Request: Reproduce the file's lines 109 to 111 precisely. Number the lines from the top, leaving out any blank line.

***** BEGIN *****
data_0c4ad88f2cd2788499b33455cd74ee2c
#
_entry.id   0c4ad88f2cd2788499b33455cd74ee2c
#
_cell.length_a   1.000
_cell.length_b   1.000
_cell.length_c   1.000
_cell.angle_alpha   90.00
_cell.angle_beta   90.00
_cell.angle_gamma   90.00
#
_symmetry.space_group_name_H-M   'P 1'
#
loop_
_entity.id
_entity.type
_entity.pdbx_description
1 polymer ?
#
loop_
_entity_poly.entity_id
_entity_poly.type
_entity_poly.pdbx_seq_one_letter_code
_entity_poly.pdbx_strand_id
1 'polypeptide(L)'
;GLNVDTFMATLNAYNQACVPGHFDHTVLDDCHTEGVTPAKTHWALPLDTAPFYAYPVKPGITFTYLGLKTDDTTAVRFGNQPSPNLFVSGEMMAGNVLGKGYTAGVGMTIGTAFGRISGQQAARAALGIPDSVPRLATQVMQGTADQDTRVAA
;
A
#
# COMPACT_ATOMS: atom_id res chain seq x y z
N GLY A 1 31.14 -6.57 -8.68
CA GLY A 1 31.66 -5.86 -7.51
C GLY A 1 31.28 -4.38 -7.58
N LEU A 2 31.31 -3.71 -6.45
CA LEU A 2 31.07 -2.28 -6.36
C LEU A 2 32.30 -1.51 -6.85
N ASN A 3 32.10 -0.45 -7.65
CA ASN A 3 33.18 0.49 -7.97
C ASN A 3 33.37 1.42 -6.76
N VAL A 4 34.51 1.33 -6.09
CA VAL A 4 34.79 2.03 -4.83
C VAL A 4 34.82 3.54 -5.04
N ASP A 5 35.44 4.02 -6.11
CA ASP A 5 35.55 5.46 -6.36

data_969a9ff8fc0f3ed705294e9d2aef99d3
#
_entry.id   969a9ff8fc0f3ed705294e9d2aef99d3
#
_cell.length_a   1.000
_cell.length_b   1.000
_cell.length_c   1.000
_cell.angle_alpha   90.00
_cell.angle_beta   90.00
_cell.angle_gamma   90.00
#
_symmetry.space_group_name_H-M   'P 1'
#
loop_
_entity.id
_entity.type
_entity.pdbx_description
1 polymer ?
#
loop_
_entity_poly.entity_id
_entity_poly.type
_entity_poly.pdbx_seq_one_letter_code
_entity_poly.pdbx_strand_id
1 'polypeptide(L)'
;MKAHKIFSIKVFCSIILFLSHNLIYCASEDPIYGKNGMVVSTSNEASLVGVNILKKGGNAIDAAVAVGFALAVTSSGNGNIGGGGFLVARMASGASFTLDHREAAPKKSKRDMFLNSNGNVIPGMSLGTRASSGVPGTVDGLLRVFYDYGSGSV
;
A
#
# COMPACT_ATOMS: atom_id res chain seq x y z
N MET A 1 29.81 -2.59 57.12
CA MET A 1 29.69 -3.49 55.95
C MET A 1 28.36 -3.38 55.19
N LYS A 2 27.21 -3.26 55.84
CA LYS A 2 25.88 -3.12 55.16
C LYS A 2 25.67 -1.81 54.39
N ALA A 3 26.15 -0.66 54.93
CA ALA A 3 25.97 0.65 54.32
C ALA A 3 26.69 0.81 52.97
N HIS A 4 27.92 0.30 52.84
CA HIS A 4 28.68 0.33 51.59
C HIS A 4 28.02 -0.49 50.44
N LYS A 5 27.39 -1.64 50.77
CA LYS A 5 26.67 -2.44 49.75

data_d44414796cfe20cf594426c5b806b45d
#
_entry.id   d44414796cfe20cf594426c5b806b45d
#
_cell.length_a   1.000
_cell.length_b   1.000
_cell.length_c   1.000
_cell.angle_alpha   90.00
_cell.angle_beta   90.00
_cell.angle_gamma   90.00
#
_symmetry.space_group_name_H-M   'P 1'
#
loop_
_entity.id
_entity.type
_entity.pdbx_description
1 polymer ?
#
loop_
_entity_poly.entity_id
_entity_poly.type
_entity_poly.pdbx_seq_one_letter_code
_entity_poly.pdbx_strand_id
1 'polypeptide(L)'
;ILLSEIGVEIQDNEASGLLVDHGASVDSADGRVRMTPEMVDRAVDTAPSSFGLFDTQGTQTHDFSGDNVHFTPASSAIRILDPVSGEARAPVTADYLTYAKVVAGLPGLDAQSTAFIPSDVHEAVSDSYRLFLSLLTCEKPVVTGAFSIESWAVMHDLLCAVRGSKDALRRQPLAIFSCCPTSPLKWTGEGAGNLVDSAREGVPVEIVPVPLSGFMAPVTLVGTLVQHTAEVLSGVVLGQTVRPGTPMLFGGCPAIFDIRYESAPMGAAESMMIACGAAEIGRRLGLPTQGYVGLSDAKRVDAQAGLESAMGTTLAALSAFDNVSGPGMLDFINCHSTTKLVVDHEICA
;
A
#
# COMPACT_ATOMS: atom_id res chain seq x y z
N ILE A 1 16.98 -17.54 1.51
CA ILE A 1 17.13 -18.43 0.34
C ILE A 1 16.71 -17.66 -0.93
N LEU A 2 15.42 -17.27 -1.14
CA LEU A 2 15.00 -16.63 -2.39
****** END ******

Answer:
_entity_poly.entity_id
_entity_poly.type
_entity_poly.pdbx_seq_one_letter_code